OPINION

Updated March 14th, 2024 at 16:34 IST

ByteDance’s TikTok woes are never-ending sideshow

Washington's latest assault on TikTok, which critics label a national security threat, has a sense of deja-vu.

Robyn Mak
TikTok Chief Executive Officer Shou Zi Chew | Image:Reuters Breakingviews
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Ticktock. TikTok's Chinese parent is stuck in a Washington doom loop. Four years after then U.S. president Donald Trump tried to ban the popular short-video app, lawmakers on Wednesday passed a bill giving ByteDance six months to divest its American assets or face a ban. It escalates a seemingly endless fight for the privately-held company led by co-founder and CEO Liang Rubo.

Washington's latest assault on TikTok, which critics label a national security threat, has a sense of deja-vu. In 2020, Trump tried to force an auction of TikTok's U.S. operations in which Walmart and Oracle were rumoured buyers. Since then, more than two dozen states have banned the app from government phones; Montana went as far as blocking TikTok, only to have the decision overturned. Any definitive action from Washington will take time as the bill grinds it way through the Senate, where many prominent lawmakers have yet to endorse it.

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The distraction is costly and will make it harder for ByteDance to focus at home, where it operates TikTok's sister app, Douyin. The company faces a slowing economy, fierce competition from Alibaba and Tencent-backed Kuaishou, and Beijing's tightening regulations on everything from video-streaming to video games to artificial intelligence. Against this backdrop in its largest and most important market, the company is trying to offload non-core assets and retrenching to focus on Douyin, e-commerce and local services like food delivery.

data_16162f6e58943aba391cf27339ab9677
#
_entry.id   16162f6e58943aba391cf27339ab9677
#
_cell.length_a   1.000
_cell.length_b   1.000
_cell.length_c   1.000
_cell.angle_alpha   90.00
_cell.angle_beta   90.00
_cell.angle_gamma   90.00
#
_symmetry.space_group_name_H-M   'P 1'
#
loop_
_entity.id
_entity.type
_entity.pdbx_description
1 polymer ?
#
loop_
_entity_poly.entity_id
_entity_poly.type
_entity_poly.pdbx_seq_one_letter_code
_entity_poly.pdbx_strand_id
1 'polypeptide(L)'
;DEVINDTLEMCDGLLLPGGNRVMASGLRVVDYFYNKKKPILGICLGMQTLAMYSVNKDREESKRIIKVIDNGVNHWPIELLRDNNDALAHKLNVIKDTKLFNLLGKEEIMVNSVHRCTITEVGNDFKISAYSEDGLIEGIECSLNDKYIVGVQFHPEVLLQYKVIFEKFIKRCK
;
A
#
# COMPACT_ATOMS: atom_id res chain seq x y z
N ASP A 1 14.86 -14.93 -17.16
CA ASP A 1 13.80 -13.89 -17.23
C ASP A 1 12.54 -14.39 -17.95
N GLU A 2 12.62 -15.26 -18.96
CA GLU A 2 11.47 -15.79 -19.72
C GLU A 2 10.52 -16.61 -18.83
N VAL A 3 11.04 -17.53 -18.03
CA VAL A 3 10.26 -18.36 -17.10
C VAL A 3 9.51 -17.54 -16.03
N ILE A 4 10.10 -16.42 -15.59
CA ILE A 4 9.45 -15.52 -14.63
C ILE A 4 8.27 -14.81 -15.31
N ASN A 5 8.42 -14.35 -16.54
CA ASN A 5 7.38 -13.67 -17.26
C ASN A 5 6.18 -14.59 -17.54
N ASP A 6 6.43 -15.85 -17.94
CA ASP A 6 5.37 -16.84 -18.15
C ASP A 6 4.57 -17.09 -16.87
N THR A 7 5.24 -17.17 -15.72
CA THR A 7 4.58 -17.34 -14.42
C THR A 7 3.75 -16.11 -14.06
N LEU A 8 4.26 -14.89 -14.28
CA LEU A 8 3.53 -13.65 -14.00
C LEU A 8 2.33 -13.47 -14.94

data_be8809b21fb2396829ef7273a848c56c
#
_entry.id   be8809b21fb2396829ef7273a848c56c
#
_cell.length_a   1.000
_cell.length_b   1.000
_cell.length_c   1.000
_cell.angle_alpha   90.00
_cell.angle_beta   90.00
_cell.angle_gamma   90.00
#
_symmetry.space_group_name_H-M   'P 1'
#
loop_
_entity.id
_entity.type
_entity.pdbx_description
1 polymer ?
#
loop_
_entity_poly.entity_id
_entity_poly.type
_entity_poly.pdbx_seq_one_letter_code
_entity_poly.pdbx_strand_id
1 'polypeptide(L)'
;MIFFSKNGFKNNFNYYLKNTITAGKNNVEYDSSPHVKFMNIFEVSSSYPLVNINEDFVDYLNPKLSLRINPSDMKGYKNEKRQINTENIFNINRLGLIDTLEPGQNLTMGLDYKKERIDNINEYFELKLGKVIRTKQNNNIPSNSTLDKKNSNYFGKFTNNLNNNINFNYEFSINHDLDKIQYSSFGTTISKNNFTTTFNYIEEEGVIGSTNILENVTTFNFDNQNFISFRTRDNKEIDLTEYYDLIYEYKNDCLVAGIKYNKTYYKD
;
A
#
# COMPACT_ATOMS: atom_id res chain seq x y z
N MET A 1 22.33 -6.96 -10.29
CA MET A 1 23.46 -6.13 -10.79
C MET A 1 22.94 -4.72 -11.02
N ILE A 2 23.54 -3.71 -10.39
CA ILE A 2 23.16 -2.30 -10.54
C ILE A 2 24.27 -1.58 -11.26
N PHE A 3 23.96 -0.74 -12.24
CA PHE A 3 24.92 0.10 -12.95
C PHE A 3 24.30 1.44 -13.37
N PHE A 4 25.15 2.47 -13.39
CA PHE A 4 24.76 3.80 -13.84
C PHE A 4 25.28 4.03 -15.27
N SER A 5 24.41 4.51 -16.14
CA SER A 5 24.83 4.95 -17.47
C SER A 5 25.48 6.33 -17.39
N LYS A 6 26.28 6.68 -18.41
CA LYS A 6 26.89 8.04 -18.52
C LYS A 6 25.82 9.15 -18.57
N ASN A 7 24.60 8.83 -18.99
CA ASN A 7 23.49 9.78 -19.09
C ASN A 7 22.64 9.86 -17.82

The rejig is substantial. Earlier this year, ByteDance confirmed it was in talks with prospective buyers to sell its gaming assets, after Reuters reported it was looking to offload a studio it acquired in 2021 for $4 billion. ByteDance may also be rethinking its virtual reality business, Pico. Last month, the head of Douyin also resigned. Nonetheless, ByteDance is managing its growing list of problems surprisingly well.

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Thanks to advertising and e-commerce, revenue surged 30% to $110 billion last year, according to Bloomberg. Earnings before interest and tax in the three months to June alone hit $9 billion, per the Financial Times, helping the company boost its cash pile to $51 billion. In the United States, TikTok claims 170 million users, 70% more than in 2020.

That success offers some relief. But the TikTok saga means the company is unlikely to push ahead with an initial public offering. To that end, ByteDance has been steadily buying back shares; most recently from investors at a $260 billion valuation, down from $300 billion last summer. The purchases ease some of the pressure from employees and backers that include Japan's SoftBank Group and U.S. firms KKR and General Atlantic. ByteDance has had to be creative but its fortunes have not fallen too far.

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Published March 14th, 2024 at 16:34 IST